The Food Standards Agency (FSA) suggests food should be cooked to a golden brown instead of brown to avoid the ingestion of a cancer causing chemical.
Acrylamide is a chemical that is produced when starchy foods such as bread and potatoes are cooked for a long period of time, at extremely high temperatures. The UK government agency recommends new guidelines to decrease acrylamide consumption. There are four major guidelines the UK government agency posted on their website. These include:
- Cooking starchy foods until they are gold and not brown in color.
- Follow the cooking instructions when cooking potatoes and fries to avoid cooking foods for too long and temperatures that are too high.
- Avoid eating too many starchy carbohydrates by eating a well balanced diet.
- Do not keep raw potatoes in the refrigerator.
“Our research indicates that the majority of people are not aware that acrylamide exists, or that they might be able to reduce their personal intake. We want our ‘Go for Gold’ campaign to highlight the issue so that consumers know how to make the small changes that may reduce their acrylamide consumption whilst still eating plenty of starchy carbohydrates and vegetables as recommended in government healthy eating advice,” Steve Wearne, Director of Policy at the Food Standards Agency said.
Wearne added, “The FSA is continuing to work closely with the food industry to reduce acrylamide in the food you buy, including the development of practical tools like an industry toolkit and codes of practice which will be embedded throughout the food chain.”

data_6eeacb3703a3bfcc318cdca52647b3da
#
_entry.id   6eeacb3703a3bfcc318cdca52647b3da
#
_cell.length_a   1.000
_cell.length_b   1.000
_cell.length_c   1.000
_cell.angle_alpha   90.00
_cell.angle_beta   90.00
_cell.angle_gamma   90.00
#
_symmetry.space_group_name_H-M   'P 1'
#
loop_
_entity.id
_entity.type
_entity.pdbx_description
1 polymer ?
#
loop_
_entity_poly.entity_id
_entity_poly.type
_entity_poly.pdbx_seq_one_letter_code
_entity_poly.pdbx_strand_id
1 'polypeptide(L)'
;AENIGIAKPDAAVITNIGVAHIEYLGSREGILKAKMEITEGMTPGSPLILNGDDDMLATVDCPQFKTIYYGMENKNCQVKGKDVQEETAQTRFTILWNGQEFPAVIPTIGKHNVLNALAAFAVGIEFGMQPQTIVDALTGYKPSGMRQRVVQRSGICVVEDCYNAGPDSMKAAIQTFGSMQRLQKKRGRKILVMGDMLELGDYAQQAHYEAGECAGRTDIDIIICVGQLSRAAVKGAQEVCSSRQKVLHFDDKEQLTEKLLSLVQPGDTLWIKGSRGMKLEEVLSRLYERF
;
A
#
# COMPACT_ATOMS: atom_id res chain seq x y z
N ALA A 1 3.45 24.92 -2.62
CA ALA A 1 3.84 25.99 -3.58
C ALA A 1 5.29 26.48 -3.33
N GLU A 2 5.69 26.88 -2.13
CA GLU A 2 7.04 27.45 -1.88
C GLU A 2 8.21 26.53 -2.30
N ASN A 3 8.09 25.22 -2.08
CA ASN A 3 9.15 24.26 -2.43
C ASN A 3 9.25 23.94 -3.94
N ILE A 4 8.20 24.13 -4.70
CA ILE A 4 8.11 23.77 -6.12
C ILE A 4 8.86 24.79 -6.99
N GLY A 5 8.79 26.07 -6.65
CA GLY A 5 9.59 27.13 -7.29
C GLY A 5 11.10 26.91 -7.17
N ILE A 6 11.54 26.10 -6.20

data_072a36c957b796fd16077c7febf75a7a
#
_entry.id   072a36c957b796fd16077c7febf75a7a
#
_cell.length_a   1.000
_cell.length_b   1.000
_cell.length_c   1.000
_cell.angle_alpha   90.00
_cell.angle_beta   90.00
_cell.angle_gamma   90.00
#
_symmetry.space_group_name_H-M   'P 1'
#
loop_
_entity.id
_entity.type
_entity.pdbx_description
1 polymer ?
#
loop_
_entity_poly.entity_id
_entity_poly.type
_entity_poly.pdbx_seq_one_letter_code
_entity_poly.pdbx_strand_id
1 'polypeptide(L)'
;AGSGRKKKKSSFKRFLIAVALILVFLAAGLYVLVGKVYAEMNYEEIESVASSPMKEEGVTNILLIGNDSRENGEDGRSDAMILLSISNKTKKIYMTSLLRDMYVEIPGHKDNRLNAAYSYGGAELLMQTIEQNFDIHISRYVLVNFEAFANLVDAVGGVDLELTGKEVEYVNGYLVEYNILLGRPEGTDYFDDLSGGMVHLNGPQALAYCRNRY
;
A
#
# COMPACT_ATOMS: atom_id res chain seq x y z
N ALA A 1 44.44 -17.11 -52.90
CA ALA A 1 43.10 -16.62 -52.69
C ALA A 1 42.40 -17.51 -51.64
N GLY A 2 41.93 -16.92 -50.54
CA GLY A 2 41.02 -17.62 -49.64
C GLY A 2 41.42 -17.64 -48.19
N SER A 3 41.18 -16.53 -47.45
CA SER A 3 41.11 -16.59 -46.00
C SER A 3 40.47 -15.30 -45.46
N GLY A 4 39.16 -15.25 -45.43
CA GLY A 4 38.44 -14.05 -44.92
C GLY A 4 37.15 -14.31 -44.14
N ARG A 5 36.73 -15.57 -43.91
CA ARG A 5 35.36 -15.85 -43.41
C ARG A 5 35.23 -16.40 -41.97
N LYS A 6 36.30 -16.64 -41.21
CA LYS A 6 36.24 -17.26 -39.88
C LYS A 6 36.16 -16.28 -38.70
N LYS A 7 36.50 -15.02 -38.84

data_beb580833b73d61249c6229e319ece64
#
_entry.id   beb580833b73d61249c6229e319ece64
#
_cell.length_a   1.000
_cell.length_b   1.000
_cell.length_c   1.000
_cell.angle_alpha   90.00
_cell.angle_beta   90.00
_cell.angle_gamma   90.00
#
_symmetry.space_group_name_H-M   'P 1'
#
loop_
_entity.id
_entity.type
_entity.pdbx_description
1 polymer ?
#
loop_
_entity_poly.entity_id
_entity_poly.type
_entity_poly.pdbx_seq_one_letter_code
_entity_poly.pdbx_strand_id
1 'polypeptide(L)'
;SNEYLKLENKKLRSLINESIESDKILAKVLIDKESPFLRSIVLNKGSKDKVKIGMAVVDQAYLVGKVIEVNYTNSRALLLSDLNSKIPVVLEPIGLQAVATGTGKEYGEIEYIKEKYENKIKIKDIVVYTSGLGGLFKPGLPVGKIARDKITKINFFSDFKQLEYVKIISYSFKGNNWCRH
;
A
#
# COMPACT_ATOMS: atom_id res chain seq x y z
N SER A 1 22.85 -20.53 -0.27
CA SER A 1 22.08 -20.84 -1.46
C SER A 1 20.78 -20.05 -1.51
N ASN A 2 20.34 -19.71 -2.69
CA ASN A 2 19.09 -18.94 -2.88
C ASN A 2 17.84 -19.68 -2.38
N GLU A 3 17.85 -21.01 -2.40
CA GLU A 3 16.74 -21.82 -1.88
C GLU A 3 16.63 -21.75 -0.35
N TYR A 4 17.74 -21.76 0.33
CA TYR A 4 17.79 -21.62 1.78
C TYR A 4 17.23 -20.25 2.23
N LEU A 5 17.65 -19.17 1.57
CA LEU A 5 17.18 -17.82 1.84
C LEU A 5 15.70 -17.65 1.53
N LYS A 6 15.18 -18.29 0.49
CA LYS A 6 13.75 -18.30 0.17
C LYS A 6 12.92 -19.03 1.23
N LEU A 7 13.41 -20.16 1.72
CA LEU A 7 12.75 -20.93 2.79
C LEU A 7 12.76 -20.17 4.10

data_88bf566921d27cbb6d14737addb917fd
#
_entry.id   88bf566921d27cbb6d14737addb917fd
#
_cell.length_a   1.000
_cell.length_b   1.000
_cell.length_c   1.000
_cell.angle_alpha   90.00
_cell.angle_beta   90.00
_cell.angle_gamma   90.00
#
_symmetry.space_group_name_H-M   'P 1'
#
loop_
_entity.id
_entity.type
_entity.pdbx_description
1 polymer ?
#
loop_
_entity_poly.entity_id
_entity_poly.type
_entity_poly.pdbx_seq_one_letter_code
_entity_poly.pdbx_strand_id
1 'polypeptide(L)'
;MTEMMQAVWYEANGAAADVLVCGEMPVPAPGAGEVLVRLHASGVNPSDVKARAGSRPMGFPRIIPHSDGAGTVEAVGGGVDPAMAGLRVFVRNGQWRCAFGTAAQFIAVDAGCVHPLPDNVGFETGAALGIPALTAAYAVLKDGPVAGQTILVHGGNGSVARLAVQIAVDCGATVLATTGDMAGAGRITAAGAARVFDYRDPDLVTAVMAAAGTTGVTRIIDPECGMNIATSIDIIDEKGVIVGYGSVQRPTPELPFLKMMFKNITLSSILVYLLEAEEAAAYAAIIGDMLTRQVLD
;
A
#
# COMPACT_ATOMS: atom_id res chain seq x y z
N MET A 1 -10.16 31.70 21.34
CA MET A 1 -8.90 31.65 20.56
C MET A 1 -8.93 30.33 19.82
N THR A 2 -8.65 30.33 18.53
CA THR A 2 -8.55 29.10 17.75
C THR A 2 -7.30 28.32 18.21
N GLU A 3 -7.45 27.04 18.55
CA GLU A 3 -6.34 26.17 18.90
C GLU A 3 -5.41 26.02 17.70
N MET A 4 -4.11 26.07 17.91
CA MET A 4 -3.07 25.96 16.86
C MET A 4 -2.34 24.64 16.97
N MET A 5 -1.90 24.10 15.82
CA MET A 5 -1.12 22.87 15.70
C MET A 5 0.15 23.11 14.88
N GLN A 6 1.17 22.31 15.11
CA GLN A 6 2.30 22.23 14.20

What is acrylamide?
In 2002, Eden Tareke, discovered the chemical acrylamide. Tareke found the chemical in chips, french fries, and toasted bread. Acrylamide appears in foods heated for long periods of times, at a high temperature. Scientists are not sure why acrylamide appears in food, but some researchers believe acrylamide is created by the Maillard reaction – a chemical reaction that changes amino acids and sugars to give toasted foods a particular flavor. Most recently, acrylamide was found in black olives and coffee.
The World Health Organization (WHO) released a study in 2002 exploring the implications of acrylamide in food. In the study, the WHO concluded that Acrylamide could cause heritable damage. The WHO also could not determine the levels of carcinogenic acrylamide in food. However, the WHO reported large doses of acrylamide in animals changed their central nervous system while prolonged exposure resulted in nerve damage in the hands and feet.